1. Resumes are screened differently. There is discrimination, but not by much in pay. Researcher upon researcher has found that the vast majority of differences are made up of choices.

      1. Not true. I don’t have kids, but I am still paid less then the men in my company who hold the same title with LESS experience than me. How do you justify the exact same title, same company, same level, same years of experience, started the same month, and the woman still makes less than the man when she has more work, more clients, more skills – but HE makes more by 20K ?????

        1. It cannot be “justified.” However, it can be explained as being due to institutionalized sexism.

  3. Disparate pay is not something that is consciously decided on. I received minimal offers when superiors went to bat for the male colleagues they were trying to promote. And then timed my push back requesting a pay increase for when I had a socially acceptable reason for it. That partially closed the gap. My female colleague and I got another increase to bring us up to the pay grade minimum. This is the type of thing that happens over and over and over.

    (Incidentally my husband works part time. If one of us stayed home he would be the one. He makes as much for part time as I do for full time. I still do the scheduling crap.)

    I’m fairly certain you stated that when you left your HR position to move, it took 5 people to do that work. Do you think you were really fairly paid there?

    1. *minimal offers should have been “minimal increase for a promotion” (which I have delivered on thankyouverymuch!)

      It’s really hard to separate yourself from societal pressures, such as my mother in law telling me she’s glad she didn’t have girls because mine are strong willed (bratty at times, we’re working on it!), and her niece was strong willed. Hmm, wonder if that has anything to do with their individual personalities rather than the fact that they are girls. Or that the three year old is three, and that the older kid is struggling and is in effing therapy.

    2. When I left one position after I had my first child, I was replaced by 4 people, all of whom earned at least $50,000 more than me. Was I paid fairly for that job? No. But was I underpaid by $500k? No.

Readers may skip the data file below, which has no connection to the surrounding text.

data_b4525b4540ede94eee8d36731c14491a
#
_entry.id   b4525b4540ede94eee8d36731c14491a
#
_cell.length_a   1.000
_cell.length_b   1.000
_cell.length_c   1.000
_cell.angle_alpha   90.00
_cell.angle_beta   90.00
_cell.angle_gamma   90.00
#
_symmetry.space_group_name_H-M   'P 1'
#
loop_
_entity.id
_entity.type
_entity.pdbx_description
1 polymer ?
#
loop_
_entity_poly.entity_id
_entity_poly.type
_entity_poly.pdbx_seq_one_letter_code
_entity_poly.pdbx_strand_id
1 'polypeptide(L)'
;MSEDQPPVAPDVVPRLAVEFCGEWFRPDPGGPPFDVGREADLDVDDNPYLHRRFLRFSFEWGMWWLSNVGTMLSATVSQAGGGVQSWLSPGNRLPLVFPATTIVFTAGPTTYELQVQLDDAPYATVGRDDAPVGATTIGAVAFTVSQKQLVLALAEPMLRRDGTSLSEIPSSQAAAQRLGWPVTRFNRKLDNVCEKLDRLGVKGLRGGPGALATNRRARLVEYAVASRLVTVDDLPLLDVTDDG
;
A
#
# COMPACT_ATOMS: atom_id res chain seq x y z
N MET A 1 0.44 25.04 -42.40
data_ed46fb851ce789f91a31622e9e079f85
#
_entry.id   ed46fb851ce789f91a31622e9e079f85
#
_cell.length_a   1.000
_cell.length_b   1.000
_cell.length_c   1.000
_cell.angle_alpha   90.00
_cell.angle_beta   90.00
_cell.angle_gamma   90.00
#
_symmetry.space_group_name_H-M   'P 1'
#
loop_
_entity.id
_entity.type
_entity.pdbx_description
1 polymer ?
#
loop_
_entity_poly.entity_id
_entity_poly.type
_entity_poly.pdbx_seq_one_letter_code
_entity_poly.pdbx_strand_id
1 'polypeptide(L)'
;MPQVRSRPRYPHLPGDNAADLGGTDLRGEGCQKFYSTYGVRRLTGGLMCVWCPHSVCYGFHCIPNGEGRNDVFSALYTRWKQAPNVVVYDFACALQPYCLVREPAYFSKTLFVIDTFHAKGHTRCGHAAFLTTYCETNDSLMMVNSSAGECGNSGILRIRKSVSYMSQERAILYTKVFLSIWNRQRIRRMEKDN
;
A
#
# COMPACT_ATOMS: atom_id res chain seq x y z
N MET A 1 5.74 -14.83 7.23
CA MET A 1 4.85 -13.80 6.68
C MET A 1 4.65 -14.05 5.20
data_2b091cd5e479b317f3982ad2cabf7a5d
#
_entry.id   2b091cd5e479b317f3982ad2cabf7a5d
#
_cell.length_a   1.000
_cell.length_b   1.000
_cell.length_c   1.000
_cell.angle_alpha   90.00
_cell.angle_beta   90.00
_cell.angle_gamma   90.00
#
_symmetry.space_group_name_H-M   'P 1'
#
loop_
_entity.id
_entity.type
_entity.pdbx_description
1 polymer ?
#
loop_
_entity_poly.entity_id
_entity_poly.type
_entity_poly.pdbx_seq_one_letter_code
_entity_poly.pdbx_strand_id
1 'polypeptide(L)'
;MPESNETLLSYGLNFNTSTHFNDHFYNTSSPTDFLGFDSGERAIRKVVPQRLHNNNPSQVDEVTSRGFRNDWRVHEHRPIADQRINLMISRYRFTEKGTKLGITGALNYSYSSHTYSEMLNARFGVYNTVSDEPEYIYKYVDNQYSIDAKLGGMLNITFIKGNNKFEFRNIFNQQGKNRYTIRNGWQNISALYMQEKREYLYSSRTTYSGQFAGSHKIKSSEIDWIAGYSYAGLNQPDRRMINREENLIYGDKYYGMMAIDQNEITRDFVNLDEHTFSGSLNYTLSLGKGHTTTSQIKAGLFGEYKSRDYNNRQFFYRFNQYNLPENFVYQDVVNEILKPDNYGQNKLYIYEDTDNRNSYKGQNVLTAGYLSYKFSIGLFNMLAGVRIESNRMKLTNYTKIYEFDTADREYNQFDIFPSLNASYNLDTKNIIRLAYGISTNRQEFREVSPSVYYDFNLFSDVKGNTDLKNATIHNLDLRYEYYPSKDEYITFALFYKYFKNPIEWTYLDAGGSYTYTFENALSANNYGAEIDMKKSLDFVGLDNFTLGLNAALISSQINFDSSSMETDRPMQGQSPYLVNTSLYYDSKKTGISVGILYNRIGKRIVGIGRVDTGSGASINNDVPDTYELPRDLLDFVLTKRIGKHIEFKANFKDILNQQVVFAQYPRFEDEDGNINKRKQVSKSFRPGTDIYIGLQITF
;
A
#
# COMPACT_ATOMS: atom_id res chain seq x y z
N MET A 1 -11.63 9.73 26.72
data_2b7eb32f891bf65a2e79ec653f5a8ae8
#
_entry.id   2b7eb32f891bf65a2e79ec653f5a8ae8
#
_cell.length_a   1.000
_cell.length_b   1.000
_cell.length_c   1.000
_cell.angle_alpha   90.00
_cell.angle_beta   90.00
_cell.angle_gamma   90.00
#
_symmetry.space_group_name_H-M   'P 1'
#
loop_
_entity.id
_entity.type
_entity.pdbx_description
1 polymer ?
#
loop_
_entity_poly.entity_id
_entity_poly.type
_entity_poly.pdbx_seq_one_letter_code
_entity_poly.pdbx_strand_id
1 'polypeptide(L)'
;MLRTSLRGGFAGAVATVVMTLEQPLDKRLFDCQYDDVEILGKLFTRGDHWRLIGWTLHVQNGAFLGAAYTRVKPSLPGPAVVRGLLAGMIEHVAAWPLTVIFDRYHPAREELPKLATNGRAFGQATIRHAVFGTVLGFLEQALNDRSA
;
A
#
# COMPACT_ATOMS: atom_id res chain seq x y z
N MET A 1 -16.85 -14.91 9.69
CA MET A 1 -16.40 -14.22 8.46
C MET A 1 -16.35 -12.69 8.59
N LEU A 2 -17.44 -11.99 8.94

I continued with that company for 6 more years in different roles and worked closely with the team that replaced me and they did many things I could not do. They were all more senior and had at least 10 years more experience than I did when I had the job.

      Now, the job I left when I moved to Switzerland, I was paid very fairly. In fact, I may have been overpaid by a bit.

      And being in HR, almost everyone is female, so it’s definitely not gender discrimination.

      1. HR doesn’t usually make the budget for the salaries for most industries, it is the dept head that decides the job salary while HR just does the paperwork – and who is usually in management? Men.

  4. I love your blog but I disagree on this topic. There is an inequality in pay between women and men and I do believe that inequality is socially based, not necessarily benefits based. Women are offered less when they apply to jobs and are not valued in the same way that men are. I do, however, believe that it is our job as women to fight for more equal pay. Yes, companies should offer the same amount of money to the best candidate regardless of gender but we should do better research on what we should be paid and fight for that money. For example, I know that I failed myself when I took a new job a few years ago and didn’t negotiate a higher salary. I don’t care for negotiating and felt like their offer was fair. However, after a few years of low raises (company wide, not just those given to me), I am now underpaid in my field by $6,000-$8,000. If the low raises continue, I will only fall further and further behind that curve. If I would have taken a more aggressive approach to when presented with the offer, I may not be as far behind.